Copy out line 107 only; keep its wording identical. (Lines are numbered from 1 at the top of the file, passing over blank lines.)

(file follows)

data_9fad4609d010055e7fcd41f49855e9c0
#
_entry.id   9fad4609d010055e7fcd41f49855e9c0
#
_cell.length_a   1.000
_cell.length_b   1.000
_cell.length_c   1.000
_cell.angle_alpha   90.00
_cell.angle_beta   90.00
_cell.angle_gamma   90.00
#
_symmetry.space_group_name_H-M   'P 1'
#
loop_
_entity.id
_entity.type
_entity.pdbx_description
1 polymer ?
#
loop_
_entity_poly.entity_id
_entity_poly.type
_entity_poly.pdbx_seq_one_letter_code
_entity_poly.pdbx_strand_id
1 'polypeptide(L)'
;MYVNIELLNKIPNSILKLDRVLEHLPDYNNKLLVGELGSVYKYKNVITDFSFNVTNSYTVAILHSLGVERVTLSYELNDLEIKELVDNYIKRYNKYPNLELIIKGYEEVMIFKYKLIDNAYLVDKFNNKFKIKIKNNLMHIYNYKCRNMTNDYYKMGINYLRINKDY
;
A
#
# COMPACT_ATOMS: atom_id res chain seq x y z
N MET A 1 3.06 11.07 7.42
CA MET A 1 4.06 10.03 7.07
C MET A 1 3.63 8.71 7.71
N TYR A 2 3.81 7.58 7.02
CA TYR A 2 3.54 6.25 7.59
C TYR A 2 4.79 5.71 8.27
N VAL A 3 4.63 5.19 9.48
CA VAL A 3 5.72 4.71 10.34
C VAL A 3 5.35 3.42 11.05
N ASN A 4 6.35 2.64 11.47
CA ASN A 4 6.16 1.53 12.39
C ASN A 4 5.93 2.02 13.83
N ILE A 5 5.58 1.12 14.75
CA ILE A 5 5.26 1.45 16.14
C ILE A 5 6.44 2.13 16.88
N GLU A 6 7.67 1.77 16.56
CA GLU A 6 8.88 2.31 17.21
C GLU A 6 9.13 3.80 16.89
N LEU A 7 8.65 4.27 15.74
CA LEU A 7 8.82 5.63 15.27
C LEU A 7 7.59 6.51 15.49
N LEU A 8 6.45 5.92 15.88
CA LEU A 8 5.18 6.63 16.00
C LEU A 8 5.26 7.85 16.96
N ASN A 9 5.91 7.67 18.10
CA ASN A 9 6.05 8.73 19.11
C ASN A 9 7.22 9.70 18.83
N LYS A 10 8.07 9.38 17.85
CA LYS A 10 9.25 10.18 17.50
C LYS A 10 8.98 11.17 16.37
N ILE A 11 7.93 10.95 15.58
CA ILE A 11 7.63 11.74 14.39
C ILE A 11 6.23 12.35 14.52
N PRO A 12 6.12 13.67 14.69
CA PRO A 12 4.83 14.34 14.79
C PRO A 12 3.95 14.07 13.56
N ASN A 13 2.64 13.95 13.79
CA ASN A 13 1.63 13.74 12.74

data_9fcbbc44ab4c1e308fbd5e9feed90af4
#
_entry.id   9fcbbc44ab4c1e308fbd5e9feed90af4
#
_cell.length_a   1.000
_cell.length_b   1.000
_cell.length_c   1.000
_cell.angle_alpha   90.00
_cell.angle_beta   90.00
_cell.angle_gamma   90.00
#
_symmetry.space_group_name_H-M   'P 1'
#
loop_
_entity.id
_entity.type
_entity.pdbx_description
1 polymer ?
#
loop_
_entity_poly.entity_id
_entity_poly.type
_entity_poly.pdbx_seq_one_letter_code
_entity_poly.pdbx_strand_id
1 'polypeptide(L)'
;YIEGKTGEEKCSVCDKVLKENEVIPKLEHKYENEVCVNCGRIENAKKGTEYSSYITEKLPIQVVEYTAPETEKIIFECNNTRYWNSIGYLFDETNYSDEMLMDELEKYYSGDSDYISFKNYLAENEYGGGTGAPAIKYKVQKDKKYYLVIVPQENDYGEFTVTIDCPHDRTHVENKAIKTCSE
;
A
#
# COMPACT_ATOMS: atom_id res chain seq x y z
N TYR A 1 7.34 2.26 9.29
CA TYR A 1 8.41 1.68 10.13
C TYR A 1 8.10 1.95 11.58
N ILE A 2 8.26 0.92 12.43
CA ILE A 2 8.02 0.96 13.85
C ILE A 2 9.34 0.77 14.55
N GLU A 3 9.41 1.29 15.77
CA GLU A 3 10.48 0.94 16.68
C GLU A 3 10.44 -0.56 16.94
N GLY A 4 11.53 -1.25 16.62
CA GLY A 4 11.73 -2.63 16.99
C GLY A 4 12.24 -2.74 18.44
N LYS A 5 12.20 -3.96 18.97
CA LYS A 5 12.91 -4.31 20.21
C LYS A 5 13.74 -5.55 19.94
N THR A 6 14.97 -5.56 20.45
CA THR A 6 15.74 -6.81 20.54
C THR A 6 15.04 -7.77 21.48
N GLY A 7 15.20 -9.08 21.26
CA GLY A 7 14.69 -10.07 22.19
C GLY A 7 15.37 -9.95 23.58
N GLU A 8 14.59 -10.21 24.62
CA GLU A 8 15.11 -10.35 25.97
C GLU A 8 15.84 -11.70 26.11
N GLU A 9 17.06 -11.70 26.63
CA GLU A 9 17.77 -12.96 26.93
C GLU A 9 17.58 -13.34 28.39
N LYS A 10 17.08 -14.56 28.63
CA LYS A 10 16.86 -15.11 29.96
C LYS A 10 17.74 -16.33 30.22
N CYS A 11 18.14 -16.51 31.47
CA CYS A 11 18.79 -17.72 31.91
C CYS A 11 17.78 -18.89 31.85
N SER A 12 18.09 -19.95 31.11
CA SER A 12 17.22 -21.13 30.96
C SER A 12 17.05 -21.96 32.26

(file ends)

C GLU A 3 10.44 -0.56 16.94